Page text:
Chipotle asks customers not to bring guns into restaurants
US fast-food chain Chipotle has asked customers not to bring firearms into its restaurants, after a group of gun rights advocates carried assault-style rifles into one in Texas.
Following the display, a gun control group launched an online petition to put pressure on the company.
Chipotle said the guns caused "many of our customers anxiety and discomfort".
Many US states allow people to carry guns in some fashion, but businesses may ban them.
Chipotle, which serves Mexican-style food, joins coffee giant Starbucks in requesting customers not bring guns into their locations.
In a statement provided to the BBC, Chipotle said it previously deferred to local laws as to do otherwise would "put our team members in the uncomfortable position" of asking customers not to carry guns.
But it was now "respectfully asking that customers not bring guns into our restaurants" unless they were law enforcement officials.
"The vast majority of gun owners are responsible citizens and we appreciate them honouring this request," Chipotle said in its statement, adding it was the role of elected officials "to set policy in this area, not the role of businesses like Chipotle".
The chain operates more than 1,400 stores across the United States.
It unveiled the change after a national gun control group, Moms Demand Action for Gun Sense in America, announced a petition asking the chain's chief executive Steve Ells to prohibit firearms in all Chipotle restaurants, circulating two photos of people posing with firearms inside and outside a Chipotle restaurant.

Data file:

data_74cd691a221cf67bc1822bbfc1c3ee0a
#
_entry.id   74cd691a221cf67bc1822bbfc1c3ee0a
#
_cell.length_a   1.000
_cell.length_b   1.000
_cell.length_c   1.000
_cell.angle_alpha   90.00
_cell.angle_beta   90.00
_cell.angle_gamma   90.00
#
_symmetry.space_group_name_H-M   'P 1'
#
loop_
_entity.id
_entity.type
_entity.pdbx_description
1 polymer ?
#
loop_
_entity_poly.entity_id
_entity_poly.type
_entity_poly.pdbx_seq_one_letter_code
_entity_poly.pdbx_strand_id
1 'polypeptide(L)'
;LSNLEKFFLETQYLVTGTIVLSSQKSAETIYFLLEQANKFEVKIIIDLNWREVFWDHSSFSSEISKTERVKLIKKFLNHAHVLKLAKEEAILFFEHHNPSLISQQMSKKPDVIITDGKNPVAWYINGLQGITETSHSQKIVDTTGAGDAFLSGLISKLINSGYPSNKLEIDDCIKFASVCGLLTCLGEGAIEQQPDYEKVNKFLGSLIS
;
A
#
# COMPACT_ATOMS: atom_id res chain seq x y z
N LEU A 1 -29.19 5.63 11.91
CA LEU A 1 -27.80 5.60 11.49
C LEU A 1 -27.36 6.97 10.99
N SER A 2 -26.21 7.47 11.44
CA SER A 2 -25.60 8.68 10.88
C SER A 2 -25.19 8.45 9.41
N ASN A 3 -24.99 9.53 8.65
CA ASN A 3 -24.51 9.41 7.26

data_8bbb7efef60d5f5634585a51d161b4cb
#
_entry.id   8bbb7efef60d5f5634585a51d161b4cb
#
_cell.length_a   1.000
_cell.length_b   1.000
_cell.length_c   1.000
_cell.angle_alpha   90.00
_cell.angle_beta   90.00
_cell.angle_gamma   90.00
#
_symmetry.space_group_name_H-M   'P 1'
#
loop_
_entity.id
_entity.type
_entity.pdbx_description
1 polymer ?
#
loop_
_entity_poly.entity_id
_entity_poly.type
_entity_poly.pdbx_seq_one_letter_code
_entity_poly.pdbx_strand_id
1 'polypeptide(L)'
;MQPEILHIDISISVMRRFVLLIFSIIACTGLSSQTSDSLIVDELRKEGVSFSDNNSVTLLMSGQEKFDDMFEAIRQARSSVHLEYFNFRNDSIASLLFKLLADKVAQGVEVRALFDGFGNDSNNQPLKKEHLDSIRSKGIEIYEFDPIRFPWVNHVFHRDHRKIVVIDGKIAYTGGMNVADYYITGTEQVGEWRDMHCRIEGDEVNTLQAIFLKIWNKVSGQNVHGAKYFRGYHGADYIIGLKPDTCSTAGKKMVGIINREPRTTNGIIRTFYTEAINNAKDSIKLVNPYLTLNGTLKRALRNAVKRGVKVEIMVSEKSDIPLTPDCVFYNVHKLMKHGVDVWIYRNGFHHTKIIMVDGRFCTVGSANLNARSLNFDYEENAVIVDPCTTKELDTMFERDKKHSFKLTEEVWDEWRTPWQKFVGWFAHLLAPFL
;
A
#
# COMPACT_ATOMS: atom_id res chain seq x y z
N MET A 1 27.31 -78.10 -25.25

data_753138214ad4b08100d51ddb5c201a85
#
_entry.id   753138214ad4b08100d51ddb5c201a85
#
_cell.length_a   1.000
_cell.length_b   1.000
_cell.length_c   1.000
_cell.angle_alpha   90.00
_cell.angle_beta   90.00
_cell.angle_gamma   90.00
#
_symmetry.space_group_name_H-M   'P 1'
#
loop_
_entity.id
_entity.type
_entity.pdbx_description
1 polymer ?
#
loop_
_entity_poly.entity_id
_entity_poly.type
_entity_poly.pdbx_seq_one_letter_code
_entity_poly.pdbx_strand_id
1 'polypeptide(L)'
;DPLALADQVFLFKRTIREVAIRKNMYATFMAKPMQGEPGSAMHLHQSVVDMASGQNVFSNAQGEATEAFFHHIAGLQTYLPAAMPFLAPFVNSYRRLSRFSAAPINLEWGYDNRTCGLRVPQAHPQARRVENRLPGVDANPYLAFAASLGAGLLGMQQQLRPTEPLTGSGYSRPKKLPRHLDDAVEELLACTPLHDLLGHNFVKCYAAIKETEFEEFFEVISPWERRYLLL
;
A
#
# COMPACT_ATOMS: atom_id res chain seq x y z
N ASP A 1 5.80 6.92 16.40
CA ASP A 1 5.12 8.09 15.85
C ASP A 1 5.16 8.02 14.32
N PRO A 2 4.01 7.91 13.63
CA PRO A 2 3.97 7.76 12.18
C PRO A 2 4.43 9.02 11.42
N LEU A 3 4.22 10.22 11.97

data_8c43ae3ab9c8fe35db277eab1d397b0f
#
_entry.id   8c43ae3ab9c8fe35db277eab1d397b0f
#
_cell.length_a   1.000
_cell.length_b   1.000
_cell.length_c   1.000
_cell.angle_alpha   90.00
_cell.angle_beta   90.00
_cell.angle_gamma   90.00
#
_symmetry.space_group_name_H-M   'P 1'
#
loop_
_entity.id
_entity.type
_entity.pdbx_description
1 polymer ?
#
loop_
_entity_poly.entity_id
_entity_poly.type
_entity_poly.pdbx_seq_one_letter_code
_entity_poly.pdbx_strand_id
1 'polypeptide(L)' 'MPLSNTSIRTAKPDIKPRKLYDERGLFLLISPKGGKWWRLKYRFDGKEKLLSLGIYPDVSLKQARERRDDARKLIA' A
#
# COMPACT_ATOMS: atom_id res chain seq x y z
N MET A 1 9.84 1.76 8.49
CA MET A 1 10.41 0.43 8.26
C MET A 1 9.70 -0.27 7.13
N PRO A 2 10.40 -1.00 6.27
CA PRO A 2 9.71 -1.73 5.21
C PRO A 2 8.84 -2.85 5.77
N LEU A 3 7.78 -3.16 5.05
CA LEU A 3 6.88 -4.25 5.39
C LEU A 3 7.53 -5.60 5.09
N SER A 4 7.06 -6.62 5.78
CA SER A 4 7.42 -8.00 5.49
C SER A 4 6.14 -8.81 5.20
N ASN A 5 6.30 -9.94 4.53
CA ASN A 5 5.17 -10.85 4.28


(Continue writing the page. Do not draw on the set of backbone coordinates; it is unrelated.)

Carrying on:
"Moms are grateful to Chipotle for taking quick action," Shannon Watts, founder of Moms Demand Action, said on Tuesday.
"Businesses have a duty to protect their employees and patrons - especially in states where no background checks or training are required to buy semi-automatic rifles and carry them openly in public."
The gun control group, backed by former New York City Mayor Michael Bloomberg, said it received 10,000 signatures in a few hours.
Open Carry Texas founder CJ Grisham told the Forbes website his group went to a Chipotle at the weekend not to demonstrate but for a meal following an event.
"We always let the manager know we're coming," he said. "We're peaceful, we're looking for a place to eat, but we have guns. If we're not welcome, we're not going to spend money there."